The main take-away from this post is to always check return values. A corollary is to design the user experience to include error messages in a helpful manner.
When following a design-driven development paradigm, it’s easy to excitedly plan out the happy path, ignoring all the error points. This is one of the reasons we find value in pairing an experienced developer with our designers during prototyping or product design sprints: they often know, from experience, what kinds of errors to expect from various flows.
As a common example, when navigating from the login page to the dashboard –
when a user signs in – there is a chance that the user will fail to
authenticate correctly and must be told this. This means that the login form
needs a place for an error message. Since this is a security-related concern,
thought must be given not only to the error message itself (don’t report “you
t off the end of your password”), but also to the placement of the
message: if you flag the “password” field as the error, that reveals that the
user has an account on the system. That is both a privacy concern and also an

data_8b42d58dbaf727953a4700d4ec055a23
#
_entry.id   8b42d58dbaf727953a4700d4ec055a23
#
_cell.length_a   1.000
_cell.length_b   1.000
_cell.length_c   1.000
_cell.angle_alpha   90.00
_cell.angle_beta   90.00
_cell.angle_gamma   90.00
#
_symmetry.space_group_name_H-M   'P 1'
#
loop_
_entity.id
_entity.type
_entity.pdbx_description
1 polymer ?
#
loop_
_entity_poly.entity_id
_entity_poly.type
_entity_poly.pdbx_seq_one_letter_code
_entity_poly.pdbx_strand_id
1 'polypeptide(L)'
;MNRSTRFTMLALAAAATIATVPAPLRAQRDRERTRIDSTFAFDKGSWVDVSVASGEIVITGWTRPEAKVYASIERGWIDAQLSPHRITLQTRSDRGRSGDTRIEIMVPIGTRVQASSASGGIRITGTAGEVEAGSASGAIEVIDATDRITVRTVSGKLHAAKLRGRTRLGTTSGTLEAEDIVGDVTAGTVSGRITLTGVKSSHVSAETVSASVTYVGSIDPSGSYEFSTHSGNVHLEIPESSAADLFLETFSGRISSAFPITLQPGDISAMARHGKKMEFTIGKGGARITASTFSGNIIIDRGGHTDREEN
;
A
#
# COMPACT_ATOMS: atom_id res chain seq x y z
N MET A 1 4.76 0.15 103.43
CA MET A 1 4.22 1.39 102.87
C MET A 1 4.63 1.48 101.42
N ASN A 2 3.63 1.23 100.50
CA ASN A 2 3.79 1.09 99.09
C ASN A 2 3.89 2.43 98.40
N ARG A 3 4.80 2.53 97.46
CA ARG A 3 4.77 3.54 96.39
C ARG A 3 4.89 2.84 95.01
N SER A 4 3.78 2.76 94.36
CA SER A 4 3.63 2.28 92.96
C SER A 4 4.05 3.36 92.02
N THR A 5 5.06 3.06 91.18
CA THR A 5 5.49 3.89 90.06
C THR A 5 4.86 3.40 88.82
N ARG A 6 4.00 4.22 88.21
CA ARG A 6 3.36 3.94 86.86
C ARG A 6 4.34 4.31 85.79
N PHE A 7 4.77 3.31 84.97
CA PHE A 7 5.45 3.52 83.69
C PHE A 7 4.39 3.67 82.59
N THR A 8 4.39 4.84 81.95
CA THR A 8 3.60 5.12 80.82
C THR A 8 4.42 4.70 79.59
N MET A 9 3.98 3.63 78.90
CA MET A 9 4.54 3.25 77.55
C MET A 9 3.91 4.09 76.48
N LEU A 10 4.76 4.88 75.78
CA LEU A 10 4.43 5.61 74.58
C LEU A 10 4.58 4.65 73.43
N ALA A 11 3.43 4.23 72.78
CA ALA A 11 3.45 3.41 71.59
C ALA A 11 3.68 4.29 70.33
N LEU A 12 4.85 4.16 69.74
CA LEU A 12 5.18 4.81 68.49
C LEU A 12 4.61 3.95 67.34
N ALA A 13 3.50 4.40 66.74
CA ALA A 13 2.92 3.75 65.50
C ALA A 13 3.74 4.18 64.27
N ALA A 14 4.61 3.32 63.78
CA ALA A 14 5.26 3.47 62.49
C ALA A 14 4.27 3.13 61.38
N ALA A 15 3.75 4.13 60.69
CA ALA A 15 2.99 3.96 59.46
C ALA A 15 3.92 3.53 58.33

indicator that the attacker is onto something and should keep trying passwords
for this username.
As a more tricky example, consider a more complex flow: a mobile app communicating with a HTTP API, with a request that has both a synchronous component and an asynchronous, background job. Let’s take a cart checkout flow, since those are so common: the user enters their payment details, presses “Buy”, and is shown their receipt. So much can happen in between: the payment details could be expired; the payment processor could have an error; the product could go out of stock; the payment authorize could succeed (synchronously) but the capture fails (asynchronously), leading to a synchronous “everything OK” response but later a failure asynchronous response; the phone’s network connection could drop with a successful payment processed by the server, but no response coming back within a timeout. On top of all this, the user might close their app at any time.
These are just some examples, to highlight the importance of not only communicating a useful error message to the user in an appropriate manner, but also considering all the failure points during the initial design process.
From here on we’ll get much more technical. We will consider the user authentication example in more depth, and then the payment checkout example for further refinement of the idea.